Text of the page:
In this interview we speak with Yoon Kerr, the UK Director for the International Aid for Korean Animals (IAKA)/ Korean Animal Protection Society (KAPS). Founded in 1997 by Kyenan Kum, IAKA is a non-profit organization that promotes animal protection and humane education in Korea. Tune in to hear Kerr describe Korean markets where cats and dogs are sold for meat and goyangi soju (cat tonic), which can involve boiling (sometimes still alive) cats in pressure cookers and other forms of torture. Providing an historical and economic perspective, she refutes arguments that claim dog consumption is culturally justifiable. “It is a gross ignorance of Korean culture to regard the consumption of dogs as a part of Korean culture. It deliberately ignores many Koreans who find such a practice horrifying and something to be rid of,” writes Kerr. “It also doesn’t acknowledge the fact that eating dogs is a threat to Korean culture and violation of its essence. There is one underlying element which is very crucial to various aspects of Korean culture. That is reciprocity” (“Eating Dogs: Korean Culture?”).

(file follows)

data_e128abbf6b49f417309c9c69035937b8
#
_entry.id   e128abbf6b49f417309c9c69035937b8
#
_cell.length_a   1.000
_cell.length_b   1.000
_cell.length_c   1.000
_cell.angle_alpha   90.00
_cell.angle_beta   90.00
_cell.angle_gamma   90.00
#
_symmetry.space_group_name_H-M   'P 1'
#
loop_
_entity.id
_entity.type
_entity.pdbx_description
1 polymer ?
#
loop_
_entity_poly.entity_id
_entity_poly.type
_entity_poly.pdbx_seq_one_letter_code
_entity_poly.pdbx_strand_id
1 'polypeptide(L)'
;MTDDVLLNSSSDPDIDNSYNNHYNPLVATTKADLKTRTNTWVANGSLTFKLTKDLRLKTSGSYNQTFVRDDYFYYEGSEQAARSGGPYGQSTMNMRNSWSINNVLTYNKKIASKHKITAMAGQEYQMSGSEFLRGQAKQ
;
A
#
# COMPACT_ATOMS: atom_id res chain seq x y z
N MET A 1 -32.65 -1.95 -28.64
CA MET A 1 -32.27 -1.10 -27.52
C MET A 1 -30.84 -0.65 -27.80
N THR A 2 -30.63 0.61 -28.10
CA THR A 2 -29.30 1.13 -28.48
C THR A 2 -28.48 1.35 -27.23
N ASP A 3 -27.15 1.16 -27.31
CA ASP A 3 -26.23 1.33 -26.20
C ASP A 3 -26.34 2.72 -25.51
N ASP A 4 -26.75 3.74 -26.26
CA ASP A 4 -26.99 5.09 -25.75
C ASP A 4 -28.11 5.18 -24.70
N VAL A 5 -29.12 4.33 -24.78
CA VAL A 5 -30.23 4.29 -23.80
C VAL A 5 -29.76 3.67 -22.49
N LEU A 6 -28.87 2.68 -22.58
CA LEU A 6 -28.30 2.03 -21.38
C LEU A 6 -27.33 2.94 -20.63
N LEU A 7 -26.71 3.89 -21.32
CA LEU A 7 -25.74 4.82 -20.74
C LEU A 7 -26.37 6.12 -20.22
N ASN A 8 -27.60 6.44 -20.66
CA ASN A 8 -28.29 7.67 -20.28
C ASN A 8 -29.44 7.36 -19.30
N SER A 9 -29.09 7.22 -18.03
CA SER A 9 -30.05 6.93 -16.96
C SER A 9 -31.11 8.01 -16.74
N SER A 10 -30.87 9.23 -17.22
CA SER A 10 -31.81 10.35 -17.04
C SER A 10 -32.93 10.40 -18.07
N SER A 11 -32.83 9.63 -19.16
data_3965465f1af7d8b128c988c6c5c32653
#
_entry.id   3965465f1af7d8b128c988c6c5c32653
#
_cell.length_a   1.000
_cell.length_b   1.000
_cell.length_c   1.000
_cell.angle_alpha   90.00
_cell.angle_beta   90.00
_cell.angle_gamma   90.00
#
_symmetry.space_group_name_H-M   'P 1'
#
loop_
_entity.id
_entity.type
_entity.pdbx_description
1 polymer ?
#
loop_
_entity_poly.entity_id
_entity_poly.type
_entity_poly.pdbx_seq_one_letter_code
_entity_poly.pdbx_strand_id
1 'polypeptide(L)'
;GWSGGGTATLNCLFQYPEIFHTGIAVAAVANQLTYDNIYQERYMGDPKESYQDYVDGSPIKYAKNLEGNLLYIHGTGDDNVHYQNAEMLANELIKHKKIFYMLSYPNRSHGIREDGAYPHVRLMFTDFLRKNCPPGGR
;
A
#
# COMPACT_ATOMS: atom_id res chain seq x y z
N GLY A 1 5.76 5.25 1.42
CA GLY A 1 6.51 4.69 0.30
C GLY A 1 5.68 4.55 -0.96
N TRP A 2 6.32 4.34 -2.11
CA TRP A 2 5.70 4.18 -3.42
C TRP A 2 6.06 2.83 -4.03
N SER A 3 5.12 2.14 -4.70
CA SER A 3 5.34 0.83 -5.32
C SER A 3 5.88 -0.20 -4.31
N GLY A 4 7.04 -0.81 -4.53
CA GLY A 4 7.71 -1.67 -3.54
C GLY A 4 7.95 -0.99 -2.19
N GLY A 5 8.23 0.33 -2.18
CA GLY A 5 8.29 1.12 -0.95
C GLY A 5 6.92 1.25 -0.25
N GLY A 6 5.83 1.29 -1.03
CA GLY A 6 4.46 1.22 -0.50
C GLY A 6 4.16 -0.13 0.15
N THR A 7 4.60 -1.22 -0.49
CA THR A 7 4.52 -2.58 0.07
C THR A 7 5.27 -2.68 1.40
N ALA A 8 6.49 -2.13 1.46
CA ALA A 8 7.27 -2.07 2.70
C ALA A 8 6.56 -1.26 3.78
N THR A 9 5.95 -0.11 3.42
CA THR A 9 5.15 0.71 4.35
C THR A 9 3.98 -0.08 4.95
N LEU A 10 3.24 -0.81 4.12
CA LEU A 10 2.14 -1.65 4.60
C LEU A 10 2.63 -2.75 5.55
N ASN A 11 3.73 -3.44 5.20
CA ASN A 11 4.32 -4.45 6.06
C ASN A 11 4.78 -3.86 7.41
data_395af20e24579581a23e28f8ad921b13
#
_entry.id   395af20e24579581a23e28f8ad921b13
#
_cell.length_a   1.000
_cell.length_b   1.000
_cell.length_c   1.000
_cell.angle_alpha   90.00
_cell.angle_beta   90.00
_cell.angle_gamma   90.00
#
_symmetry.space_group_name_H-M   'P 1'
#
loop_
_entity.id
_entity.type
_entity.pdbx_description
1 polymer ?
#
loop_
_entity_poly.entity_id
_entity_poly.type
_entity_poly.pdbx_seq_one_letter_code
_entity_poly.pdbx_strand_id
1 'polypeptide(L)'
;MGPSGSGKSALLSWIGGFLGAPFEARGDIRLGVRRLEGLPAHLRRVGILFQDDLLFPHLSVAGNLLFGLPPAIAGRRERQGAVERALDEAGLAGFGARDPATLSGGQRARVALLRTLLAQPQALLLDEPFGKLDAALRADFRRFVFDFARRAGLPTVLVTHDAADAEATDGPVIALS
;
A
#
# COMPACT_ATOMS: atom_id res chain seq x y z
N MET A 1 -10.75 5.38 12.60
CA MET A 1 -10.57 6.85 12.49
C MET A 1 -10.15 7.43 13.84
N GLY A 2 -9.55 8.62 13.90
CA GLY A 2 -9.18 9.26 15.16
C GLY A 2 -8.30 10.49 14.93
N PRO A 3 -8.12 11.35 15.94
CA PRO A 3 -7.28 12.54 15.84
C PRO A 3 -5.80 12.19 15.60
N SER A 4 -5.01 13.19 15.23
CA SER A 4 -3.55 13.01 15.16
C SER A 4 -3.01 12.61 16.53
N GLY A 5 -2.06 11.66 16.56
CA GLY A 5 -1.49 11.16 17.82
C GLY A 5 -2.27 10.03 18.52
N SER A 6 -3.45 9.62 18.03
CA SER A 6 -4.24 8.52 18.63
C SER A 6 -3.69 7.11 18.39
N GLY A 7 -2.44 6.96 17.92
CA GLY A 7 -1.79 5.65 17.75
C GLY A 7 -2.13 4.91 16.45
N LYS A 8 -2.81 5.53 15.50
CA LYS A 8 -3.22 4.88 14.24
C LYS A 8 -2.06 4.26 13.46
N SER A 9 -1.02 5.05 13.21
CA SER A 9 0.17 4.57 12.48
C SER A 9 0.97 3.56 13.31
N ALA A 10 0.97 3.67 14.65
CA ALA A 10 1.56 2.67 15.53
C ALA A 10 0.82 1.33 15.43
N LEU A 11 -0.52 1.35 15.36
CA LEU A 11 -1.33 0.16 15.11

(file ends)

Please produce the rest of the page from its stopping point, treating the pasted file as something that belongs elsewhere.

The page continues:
How did the cat and dog trade shift from a being “fringe activity”? How is the trade bound up in International politics, capitalism, and poverty? In what ways can the International community address the Korean cat and dog trade, while also challenging the Western racist stereotypes associated with these practices? Listen into to hear Yoon Kerr’s responses and more about this impassioned organization, which currently has branches in Korea, the United States, the United Kingdom, Australia, and the Netherlands.
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